Welcome to OPSEU'S Grievance Awards Database
You can view your search results in 3 different ways:
1) OPSEU Grievance Highlights (Condensed)
Short excerpts immediately before and after each hit within the document are displayed
2) Grievance Hit Highlights (Full)
Shows you the full text of the decision with your search words highlighted in red.
3) Case Name or File Name
Selecting either the case name or the file name will take you to the full decision in pdf format without highlights. The document in this format may be easier to read.
Printing & Saving your results:
You can print the hit lists by using the file button on the tool bar. To print a specific document, first open it and then you can either print by selecting the printer on the Adobe tool bar or again by selecting File and Print.
To save either an award or a hit list simply select File, Save, then save your documents in the location you wish.
Definitions of Some Common Terms
Arbitrability – whether a grievance is a matter which can be heard and decided within the legal jurisdiction of the arbitrator.
Estoppel – where one party is prevented from relying on the strict terms of the contract because (1) they have made a representation to the other party which is essentially a promise of a greater benefit, which (2) that party has relied upon (3) to their detriment. All three elements must be present.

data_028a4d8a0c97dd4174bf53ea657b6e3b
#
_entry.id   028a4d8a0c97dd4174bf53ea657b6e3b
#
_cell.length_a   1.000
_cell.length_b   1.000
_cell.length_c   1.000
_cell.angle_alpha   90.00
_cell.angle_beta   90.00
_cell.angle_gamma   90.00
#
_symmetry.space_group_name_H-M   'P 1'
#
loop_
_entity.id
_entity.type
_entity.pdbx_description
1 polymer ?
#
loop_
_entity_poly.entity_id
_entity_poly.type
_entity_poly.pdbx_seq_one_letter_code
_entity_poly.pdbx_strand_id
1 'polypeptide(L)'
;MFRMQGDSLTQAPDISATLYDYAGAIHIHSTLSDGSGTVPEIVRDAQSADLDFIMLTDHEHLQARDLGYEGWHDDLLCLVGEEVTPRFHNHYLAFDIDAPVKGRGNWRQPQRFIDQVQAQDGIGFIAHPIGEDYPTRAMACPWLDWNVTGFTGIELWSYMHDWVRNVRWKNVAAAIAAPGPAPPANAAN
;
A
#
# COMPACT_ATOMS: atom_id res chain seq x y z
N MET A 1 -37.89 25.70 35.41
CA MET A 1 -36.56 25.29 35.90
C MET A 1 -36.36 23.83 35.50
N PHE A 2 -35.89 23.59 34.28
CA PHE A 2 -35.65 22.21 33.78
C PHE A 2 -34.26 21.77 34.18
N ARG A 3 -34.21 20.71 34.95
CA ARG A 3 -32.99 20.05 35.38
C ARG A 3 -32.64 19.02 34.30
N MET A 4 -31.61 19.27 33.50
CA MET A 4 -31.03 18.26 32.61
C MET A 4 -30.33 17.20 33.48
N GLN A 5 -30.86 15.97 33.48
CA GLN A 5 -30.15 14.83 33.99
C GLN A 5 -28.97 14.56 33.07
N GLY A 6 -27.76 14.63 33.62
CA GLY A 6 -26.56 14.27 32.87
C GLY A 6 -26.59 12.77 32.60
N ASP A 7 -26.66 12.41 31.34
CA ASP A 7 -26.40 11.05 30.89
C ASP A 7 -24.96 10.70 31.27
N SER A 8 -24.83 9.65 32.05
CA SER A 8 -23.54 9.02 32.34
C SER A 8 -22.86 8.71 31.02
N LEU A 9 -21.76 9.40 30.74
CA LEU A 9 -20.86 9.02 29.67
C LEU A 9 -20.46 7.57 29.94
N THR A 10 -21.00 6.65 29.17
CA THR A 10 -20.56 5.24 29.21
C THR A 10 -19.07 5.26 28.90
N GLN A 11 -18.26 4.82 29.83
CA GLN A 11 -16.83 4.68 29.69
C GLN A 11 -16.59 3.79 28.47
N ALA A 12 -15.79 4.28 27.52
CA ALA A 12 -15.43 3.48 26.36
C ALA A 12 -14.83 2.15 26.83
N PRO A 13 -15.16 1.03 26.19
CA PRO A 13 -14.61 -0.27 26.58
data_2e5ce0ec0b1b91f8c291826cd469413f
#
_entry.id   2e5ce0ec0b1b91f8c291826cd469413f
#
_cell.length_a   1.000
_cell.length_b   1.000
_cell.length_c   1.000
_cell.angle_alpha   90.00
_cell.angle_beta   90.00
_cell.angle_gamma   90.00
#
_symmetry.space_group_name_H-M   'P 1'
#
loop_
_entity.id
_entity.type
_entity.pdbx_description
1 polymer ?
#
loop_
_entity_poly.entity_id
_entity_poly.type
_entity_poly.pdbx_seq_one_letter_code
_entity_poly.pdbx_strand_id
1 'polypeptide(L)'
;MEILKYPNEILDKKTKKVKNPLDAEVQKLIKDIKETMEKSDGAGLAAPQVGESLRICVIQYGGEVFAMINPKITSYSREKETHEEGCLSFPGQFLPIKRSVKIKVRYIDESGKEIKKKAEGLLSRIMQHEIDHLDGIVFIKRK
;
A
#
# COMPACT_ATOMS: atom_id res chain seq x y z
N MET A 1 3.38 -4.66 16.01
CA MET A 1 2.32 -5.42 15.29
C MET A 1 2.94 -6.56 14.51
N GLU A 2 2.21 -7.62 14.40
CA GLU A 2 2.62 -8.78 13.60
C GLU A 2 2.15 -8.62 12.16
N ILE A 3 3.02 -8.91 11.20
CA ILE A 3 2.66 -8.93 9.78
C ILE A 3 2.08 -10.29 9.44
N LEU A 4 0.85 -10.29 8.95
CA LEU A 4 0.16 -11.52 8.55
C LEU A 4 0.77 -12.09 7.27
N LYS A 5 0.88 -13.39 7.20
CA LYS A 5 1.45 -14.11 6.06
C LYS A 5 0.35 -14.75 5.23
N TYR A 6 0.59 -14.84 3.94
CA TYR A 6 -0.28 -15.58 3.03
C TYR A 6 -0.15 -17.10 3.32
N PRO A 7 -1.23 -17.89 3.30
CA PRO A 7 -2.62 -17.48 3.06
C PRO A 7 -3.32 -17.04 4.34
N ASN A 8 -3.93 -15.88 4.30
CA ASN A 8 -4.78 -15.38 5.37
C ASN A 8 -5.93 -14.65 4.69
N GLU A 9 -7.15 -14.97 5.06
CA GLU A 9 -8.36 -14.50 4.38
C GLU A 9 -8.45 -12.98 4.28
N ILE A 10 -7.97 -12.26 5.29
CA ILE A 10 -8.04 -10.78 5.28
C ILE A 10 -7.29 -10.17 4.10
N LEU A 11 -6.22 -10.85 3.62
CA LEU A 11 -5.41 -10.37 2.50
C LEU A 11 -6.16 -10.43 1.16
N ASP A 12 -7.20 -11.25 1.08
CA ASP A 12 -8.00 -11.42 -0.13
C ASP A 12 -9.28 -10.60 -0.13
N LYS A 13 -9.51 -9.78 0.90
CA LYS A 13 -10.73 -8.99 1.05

Hearsay evidence – second hand information, facts not in the personal knowledge of the witness testifying to them. Generally not allowed as evidence of the truth of the facts, but there are exceptions.
Judicial review – review by the Divisional Court (in Ontario) of a decision by an arbitrator or administrative tribunal. This is not an appeal, and the Court will only review whether the decision-maker stepped outside their authority by, for example, making a jurisdictional error or a patently unreasonable interpretation of a collective agreement or a denial of procedural fairness.
Jurisdiction - The power of authority to hear and determine an issue. One common preliminary objection is that an arbitrator lacks the jurisdiction over an issue.
Mootness – an arbitrator may decline to hear a case about a matter which has already been resolved or is no longer a live issue, and therefore raises a merely hypothetical or abstract question.
Prima facie – on the face of it. A prima facie case is an argument with sufficient supporting evidence of the essential facts that it may be considered proven unless the opposing party can introduce evidence to the contrary.
Res judicata – an issue already decided. If the same issue has been decided previously between the same parties it may not be heard again. Sometimes called Issue Estoppel.
Seized - Continues to be responsible. A given arbitrator will often be seized with implementation of a settlement.
Sine die – an adjournment without another date set.
Ontario Public Service Employees Union, 100 Lesmill Rd. Toronto, ON M3B 3P8 (416) 443-8888 www.opseu.org
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